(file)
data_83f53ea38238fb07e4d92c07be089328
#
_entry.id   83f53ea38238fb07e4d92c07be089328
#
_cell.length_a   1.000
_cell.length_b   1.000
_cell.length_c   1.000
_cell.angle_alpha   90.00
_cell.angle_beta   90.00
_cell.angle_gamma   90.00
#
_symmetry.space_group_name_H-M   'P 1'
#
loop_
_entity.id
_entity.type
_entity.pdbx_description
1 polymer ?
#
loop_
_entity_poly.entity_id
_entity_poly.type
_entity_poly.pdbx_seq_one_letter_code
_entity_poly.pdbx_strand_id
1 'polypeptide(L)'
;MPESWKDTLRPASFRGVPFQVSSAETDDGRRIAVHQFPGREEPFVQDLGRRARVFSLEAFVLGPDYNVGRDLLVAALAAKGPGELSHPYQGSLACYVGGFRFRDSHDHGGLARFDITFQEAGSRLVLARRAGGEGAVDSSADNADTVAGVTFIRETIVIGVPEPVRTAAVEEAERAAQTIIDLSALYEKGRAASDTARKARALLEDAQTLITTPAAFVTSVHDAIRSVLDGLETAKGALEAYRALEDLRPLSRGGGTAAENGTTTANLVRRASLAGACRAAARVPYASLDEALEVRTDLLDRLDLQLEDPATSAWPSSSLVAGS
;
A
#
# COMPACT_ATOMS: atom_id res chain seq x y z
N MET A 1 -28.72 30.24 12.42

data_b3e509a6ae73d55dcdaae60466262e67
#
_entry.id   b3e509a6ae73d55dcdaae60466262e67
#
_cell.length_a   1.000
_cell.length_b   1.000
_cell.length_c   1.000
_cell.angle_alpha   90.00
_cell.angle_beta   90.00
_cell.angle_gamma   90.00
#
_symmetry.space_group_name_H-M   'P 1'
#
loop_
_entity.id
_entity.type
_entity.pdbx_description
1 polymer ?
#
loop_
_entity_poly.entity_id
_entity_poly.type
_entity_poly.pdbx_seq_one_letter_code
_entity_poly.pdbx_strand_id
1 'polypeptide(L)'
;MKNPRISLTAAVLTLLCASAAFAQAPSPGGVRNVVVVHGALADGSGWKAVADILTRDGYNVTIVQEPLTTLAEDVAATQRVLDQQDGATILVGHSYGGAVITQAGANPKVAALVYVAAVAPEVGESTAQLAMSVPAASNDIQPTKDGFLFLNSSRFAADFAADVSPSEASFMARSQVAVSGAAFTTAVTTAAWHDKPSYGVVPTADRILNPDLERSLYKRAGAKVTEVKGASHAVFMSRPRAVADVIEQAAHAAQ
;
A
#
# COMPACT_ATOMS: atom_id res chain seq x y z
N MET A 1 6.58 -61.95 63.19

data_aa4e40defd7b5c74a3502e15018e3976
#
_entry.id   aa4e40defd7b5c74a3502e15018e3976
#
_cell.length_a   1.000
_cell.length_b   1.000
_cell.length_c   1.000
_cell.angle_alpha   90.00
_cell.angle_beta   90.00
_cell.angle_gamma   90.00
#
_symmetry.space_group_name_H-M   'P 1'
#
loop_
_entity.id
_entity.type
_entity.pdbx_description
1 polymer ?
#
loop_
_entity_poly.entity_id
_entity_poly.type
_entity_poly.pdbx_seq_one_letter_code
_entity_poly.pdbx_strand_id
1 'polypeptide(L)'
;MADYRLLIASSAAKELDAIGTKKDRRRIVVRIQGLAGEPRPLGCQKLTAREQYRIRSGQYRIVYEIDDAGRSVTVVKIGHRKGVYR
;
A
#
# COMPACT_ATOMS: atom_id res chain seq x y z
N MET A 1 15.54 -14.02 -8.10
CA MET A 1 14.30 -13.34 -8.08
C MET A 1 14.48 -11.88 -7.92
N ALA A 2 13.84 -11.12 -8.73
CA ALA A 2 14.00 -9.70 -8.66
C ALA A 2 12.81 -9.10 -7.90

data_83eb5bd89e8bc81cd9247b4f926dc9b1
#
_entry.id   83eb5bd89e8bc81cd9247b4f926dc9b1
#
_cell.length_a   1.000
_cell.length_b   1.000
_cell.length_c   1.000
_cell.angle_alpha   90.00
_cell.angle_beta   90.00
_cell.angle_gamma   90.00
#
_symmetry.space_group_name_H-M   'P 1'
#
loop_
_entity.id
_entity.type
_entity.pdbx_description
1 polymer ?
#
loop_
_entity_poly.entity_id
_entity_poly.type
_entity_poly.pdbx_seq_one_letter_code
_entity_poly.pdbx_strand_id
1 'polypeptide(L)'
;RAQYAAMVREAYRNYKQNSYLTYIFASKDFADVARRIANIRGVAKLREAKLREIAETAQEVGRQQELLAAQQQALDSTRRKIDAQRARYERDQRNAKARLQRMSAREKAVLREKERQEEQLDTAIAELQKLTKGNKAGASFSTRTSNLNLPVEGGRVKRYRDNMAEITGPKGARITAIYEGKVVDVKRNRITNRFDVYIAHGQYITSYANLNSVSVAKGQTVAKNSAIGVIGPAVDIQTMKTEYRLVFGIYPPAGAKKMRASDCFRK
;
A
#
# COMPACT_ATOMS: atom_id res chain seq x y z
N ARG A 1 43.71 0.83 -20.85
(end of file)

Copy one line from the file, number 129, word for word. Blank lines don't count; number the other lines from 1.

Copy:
N ARG A 1 43.71 0.83 -20.85